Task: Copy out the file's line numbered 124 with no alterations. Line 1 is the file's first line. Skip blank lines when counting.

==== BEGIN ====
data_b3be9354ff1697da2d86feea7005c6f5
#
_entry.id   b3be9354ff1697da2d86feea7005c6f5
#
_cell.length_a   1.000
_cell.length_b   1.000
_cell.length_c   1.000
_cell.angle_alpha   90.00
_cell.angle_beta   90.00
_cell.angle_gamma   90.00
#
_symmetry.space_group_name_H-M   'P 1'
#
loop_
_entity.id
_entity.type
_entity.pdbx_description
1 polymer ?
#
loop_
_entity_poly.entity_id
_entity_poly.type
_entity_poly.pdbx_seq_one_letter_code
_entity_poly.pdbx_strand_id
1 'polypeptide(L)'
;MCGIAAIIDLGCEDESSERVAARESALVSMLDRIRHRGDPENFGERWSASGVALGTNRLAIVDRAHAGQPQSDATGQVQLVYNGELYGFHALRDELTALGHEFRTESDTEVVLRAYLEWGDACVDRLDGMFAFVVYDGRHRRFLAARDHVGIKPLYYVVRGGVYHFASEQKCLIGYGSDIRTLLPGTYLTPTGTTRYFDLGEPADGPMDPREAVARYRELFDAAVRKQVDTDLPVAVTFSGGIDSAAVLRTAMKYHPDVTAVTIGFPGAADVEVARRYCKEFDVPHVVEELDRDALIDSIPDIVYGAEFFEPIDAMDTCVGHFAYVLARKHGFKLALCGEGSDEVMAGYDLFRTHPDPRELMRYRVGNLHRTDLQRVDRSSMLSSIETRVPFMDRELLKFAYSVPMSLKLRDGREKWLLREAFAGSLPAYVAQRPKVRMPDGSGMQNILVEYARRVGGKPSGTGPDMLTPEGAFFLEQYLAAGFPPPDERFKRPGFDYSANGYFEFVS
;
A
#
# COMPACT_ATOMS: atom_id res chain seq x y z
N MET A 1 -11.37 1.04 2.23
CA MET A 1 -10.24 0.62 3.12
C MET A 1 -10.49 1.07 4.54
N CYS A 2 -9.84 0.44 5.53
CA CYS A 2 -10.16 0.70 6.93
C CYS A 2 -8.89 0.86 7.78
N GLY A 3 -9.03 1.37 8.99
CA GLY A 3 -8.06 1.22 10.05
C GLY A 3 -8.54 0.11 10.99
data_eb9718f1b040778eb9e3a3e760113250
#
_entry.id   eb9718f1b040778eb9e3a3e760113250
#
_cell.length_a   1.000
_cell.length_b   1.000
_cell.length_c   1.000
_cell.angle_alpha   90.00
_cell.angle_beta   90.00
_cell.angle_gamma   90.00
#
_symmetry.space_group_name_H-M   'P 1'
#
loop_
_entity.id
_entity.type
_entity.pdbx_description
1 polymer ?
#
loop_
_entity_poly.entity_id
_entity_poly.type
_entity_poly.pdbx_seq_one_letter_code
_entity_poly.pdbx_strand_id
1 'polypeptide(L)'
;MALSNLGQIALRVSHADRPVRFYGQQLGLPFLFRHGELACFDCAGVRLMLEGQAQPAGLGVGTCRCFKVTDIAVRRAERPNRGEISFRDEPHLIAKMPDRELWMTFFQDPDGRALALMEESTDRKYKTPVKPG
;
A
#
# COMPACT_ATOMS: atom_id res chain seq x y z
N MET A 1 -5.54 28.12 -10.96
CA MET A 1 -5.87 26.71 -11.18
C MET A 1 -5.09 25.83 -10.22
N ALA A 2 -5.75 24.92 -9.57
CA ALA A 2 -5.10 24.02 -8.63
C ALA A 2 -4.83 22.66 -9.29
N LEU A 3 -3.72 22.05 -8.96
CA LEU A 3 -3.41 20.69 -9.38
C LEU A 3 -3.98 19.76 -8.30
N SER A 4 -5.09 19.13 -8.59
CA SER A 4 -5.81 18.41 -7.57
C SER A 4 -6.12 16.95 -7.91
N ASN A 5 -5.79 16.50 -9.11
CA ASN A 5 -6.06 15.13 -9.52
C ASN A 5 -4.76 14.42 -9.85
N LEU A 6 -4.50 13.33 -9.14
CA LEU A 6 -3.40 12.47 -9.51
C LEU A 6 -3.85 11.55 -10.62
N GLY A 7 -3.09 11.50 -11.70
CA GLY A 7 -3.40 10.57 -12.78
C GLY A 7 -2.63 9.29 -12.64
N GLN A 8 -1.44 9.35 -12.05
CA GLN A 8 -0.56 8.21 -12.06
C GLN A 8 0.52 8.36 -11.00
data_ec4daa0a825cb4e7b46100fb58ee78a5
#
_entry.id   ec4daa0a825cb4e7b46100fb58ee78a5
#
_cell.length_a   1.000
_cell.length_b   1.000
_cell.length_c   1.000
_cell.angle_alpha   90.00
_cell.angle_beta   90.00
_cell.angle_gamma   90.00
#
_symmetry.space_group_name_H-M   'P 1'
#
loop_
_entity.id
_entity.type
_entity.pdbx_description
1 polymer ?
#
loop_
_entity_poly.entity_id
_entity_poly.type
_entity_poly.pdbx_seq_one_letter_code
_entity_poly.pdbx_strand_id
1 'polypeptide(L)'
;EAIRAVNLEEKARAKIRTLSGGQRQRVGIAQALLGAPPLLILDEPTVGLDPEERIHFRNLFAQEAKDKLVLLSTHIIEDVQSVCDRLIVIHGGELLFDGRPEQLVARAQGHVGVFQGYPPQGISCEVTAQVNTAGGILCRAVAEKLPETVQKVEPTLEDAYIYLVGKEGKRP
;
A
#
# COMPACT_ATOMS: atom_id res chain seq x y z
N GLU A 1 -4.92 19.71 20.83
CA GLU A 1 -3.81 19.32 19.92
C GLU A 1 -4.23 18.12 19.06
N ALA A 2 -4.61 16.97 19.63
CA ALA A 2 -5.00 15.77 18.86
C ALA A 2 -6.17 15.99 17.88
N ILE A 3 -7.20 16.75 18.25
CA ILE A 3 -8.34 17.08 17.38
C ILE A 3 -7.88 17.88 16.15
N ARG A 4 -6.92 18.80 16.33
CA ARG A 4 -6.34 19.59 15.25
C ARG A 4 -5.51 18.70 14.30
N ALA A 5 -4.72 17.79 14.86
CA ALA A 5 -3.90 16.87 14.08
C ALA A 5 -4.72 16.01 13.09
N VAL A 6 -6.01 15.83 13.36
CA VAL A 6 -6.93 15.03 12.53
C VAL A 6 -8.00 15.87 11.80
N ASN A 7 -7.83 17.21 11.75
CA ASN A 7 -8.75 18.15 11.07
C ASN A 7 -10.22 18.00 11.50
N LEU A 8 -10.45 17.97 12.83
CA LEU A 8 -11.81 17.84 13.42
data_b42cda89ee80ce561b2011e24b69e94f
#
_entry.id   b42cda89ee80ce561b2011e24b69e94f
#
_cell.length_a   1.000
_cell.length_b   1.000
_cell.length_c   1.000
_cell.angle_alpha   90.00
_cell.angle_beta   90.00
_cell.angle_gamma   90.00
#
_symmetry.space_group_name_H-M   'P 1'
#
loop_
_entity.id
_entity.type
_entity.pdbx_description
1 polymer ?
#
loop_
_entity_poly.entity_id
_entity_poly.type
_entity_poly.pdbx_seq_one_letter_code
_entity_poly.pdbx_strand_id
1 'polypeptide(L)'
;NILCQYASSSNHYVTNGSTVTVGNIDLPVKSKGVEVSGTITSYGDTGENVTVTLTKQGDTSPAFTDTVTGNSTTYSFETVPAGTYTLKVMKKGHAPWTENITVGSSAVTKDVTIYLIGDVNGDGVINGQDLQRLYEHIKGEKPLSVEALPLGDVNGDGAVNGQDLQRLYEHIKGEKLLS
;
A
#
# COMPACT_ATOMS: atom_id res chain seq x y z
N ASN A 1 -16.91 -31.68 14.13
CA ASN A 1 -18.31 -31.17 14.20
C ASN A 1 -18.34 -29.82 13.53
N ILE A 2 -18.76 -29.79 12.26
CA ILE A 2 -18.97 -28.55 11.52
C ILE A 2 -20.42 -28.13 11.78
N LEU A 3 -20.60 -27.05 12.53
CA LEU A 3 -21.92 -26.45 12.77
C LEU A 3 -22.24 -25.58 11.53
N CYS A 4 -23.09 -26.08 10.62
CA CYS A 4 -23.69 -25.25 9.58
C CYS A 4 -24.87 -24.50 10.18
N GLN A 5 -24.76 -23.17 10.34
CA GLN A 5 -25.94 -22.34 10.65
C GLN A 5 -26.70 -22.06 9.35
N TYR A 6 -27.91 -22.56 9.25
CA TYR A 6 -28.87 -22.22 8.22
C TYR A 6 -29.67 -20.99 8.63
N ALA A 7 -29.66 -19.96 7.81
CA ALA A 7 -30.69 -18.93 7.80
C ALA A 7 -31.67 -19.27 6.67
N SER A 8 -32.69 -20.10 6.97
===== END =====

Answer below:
N GLU A 1 -4.92 19.71 20.83